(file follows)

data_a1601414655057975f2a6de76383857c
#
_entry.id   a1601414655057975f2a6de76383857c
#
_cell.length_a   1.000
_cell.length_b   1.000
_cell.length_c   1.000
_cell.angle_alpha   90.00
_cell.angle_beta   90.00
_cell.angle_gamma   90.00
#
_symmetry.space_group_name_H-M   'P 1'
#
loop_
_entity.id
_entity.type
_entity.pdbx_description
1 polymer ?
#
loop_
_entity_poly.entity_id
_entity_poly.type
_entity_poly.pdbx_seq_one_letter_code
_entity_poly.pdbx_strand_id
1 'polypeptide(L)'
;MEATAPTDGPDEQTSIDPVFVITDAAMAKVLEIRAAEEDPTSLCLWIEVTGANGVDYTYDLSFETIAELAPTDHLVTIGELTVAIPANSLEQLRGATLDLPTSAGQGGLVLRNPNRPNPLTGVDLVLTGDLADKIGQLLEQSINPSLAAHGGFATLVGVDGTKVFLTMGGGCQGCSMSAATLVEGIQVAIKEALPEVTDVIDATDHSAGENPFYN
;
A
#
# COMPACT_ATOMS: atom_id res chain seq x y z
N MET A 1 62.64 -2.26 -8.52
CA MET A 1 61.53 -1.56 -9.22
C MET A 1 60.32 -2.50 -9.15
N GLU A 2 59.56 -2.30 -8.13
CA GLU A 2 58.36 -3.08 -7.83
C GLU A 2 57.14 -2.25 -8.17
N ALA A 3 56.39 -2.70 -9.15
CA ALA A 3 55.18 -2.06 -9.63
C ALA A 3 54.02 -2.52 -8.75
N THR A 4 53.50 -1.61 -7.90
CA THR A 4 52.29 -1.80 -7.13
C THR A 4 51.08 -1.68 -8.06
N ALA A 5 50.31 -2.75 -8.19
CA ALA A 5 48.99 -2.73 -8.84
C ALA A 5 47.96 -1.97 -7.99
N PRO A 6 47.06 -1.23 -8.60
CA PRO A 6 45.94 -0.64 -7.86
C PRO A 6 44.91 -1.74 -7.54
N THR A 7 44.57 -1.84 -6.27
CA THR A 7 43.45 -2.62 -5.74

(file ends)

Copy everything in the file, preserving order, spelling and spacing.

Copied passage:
data_a1601414655057975f2a6de76383857c
#
_entry.id   a1601414655057975f2a6de76383857c
#
_cell.length_a   1.000
_cell.length_b   1.000
_cell.length_c   1.000
_cell.angle_alpha   90.00
_cell.angle_beta   90.00
_cell.angle_gamma   90.00
#
_symmetry.space_group_name_H-M   'P 1'
#
loop_
_entity.id
_entity.type
_entity.pdbx_description
1 polymer ?
#
loop_
_entity_poly.entity_id
_entity_poly.type
_entity_poly.pdbx_seq_one_letter_code
_entity_poly.pdbx_strand_id
1 'polypeptide(L)'
;MEATAPTDGPDEQTSIDPVFVITDAAMAKVLEIRAAEEDPTSLCLWIEVTGANGVDYTYDLSFETIAELAPTDHLVTIGELTVAIPANSLEQLRGATLDLPTSAGQGGLVLRNPNRPNPLTGVDLVLTGDLADKIGQLLEQSINPSLAAHGGFATLVGVDGTKVFLTMGGGCQGCSMSAATLVEGIQVAIKEALPEVTDVIDATDHSAGENPFYN
;
A
#
# COMPACT_ATOMS: atom_id res chain seq x y z
N MET A 1 62.64 -2.26 -8.52
CA MET A 1 61.53 -1.56 -9.22
C MET A 1 60.32 -2.50 -9.15
N GLU A 2 59.56 -2.30 -8.13
CA GLU A 2 58.36 -3.08 -7.83
C GLU A 2 57.14 -2.25 -8.17
N ALA A 3 56.39 -2.70 -9.15
CA ALA A 3 55.18 -2.06 -9.63
C ALA A 3 54.02 -2.52 -8.75
N THR A 4 53.50 -1.61 -7.90
CA THR A 4 52.29 -1.80 -7.13
C THR A 4 51.08 -1.68 -8.06
N ALA A 5 50.31 -2.75 -8.19
CA ALA A 5 48.99 -2.73 -8.84
C ALA A 5 47.96 -1.97 -7.99
N PRO A 6 47.06 -1.23 -8.60
CA PRO A 6 45.94 -0.64 -7.86
C PRO A 6 44.91 -1.74 -7.54
N THR A 7 44.57 -1.84 -6.27
CA THR A 7 43.45 -2.62 -5.74